Bell Geospace: Sponsored content
Understanding Carbonates and Their Applications
Carbonate rocks may host huge accumulations of the critical metals and base metals for a low-carbon economy, and the petrolv fuel construction and the green transition.
Carbonates are complicated but the prize is huge and it's all about getting the right data sets and minds together. There is much that can be achieved in the early exploration stage to increase success.
Density contrasts make Carbonates particuarly suited to detection and mapping using Gravity and Gradiometry survey technology.
Carbonates have been key to economic petroleum reserves since the beginning of the oil and gas industry and have constantly provided materials for building and progress such as cement and concrete. As global demand on resources increases, carbonate rocks host the rare earth elements needed for meeting everything from LCD screens to mobile phones, magnets in wind turbines, electric cars, and hospital equipment... the list goes on.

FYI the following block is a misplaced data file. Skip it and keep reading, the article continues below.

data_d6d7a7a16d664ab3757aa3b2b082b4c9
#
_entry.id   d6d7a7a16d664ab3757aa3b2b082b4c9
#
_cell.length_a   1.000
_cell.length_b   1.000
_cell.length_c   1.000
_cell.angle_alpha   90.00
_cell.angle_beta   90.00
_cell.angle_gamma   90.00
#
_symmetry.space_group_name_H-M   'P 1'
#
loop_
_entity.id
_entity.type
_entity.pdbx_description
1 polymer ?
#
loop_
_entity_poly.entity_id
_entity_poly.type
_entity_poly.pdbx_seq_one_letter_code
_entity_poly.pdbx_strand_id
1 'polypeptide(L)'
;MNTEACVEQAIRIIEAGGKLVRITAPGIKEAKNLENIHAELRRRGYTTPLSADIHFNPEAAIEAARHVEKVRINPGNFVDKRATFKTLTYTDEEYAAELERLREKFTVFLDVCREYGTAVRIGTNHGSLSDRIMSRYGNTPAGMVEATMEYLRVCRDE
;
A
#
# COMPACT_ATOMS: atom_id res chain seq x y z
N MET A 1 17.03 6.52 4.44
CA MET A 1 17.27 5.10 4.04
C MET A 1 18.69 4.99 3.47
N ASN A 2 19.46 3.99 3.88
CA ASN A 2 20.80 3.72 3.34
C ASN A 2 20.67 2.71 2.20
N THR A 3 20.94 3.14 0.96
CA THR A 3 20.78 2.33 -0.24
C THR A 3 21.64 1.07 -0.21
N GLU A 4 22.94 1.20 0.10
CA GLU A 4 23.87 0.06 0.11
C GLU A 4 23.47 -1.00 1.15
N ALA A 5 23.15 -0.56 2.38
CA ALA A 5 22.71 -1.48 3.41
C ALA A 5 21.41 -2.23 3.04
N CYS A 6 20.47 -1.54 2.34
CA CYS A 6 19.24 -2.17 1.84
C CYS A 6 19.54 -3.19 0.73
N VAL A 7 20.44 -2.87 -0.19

In this second episode of 'A Propensity to Talk Density' we hear from an inspiring geoscience panel. Colm Murphy, Chief Geoscientist at Bell Geospace, Graham Banks, Founder of Route to Reserves, and Jean Hsieh, Geoscientist for Sedimentary Geologist Consultants. “Modelling carbonate rocks, or ‘reservoirs’ of metals and fluids, requires integration of the right expertise and the right data types to decipher their parameters. It’s worth it: the potential deposits we could find may be very valuable.”